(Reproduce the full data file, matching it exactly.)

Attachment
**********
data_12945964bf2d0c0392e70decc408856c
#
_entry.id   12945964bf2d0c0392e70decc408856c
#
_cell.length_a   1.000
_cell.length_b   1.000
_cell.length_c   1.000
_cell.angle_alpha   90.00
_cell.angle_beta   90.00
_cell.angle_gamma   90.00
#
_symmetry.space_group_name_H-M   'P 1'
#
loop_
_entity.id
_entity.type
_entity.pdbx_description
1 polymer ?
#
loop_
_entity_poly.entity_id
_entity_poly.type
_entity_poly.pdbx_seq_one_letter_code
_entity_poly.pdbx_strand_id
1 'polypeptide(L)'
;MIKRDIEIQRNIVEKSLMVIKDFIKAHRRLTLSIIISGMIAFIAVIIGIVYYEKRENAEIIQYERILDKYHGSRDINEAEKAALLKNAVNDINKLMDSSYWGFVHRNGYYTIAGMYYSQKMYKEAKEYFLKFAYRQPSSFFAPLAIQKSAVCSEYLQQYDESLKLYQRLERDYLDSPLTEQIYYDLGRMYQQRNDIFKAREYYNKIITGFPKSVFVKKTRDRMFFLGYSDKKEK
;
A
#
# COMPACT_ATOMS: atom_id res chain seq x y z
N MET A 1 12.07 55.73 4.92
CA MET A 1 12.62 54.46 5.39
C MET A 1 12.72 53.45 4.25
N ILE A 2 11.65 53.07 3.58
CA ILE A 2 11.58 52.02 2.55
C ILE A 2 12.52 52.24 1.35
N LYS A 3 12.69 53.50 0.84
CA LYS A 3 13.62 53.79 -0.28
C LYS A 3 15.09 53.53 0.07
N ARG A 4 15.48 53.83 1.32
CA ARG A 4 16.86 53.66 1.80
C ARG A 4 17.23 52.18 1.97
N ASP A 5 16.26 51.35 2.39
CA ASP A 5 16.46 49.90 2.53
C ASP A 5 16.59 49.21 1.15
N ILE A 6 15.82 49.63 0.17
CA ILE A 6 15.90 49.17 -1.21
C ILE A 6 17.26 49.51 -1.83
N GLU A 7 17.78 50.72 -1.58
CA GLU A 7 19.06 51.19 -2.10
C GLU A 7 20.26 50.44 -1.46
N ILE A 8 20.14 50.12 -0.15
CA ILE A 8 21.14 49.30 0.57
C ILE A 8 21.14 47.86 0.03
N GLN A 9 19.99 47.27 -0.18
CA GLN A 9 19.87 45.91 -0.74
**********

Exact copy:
data_12945964bf2d0c0392e70decc408856c
#
_entry.id   12945964bf2d0c0392e70decc408856c
#
_cell.length_a   1.000
_cell.length_b   1.000
_cell.length_c   1.000
_cell.angle_alpha   90.00
_cell.angle_beta   90.00
_cell.angle_gamma   90.00
#
_symmetry.space_group_name_H-M   'P 1'
#
loop_
_entity.id
_entity.type
_entity.pdbx_description
1 polymer ?
#
loop_
_entity_poly.entity_id
_entity_poly.type
_entity_poly.pdbx_seq_one_letter_code
_entity_poly.pdbx_strand_id
1 'polypeptide(L)'
;MIKRDIEIQRNIVEKSLMVIKDFIKAHRRLTLSIIISGMIAFIAVIIGIVYYEKRENAEIIQYERILDKYHGSRDINEAEKAALLKNAVNDINKLMDSSYWGFVHRNGYYTIAGMYYSQKMYKEAKEYFLKFAYRQPSSFFAPLAIQKSAVCSEYLQQYDESLKLYQRLERDYLDSPLTEQIYYDLGRMYQQRNDIFKAREYYNKIITGFPKSVFVKKTRDRMFFLGYSDKKEK
;
A
#
# COMPACT_ATOMS: atom_id res chain seq x y z
N MET A 1 12.07 55.73 4.92
CA MET A 1 12.62 54.46 5.39
C MET A 1 12.72 53.45 4.25
N ILE A 2 11.65 53.07 3.58
CA ILE A 2 11.58 52.02 2.55
C ILE A 2 12.52 52.24 1.35
N LYS A 3 12.69 53.50 0.84
CA LYS A 3 13.62 53.79 -0.28
C LYS A 3 15.09 53.53 0.07
N ARG A 4 15.48 53.83 1.32
CA ARG A 4 16.86 53.66 1.80
C ARG A 4 17.23 52.18 1.97
N ASP A 5 16.26 51.35 2.39
CA ASP A 5 16.46 49.90 2.53
C ASP A 5 16.59 49.21 1.15
N ILE A 6 15.82 49.63 0.17
CA ILE A 6 15.90 49.17 -1.21
C ILE A 6 17.26 49.51 -1.83
N GLU A 7 17.78 50.72 -1.58
CA GLU A 7 19.06 51.19 -2.10
C GLU A 7 20.26 50.44 -1.46
N ILE A 8 20.14 50.12 -0.15
CA ILE A 8 21.14 49.30 0.57
C ILE A 8 21.14 47.86 0.03
N GLN A 9 19.99 47.27 -0.18
CA GLN A 9 19.87 45.91 -0.74